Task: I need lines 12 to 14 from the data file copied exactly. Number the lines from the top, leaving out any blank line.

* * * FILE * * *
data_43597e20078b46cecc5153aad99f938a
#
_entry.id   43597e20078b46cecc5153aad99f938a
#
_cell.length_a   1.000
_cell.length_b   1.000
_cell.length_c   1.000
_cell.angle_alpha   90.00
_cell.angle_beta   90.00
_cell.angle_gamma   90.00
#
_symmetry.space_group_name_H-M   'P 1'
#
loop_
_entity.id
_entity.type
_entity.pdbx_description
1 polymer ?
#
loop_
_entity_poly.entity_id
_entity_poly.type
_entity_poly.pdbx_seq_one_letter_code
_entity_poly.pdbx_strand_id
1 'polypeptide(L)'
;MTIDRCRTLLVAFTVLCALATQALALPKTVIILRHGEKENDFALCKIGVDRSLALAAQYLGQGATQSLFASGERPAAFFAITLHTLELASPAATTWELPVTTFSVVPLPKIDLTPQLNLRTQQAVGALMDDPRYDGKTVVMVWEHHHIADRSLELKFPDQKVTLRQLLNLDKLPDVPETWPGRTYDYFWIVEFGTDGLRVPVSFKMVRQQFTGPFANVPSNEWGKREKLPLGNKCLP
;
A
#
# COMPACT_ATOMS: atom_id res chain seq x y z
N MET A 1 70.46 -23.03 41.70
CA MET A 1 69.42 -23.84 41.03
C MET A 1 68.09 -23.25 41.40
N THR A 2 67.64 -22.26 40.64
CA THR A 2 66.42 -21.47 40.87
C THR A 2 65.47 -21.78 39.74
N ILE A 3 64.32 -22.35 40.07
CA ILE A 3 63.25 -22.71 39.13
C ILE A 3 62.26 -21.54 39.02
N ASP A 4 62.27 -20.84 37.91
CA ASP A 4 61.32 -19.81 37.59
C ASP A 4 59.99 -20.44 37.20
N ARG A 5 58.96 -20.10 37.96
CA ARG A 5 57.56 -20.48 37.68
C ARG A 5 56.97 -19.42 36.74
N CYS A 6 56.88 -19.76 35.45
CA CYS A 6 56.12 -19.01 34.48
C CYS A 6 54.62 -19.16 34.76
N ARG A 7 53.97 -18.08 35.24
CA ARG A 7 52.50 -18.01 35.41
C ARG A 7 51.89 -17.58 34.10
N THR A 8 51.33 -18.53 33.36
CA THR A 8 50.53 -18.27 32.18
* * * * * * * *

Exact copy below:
_symmetry.space_group_name_H-M   'P 1'
#
loop_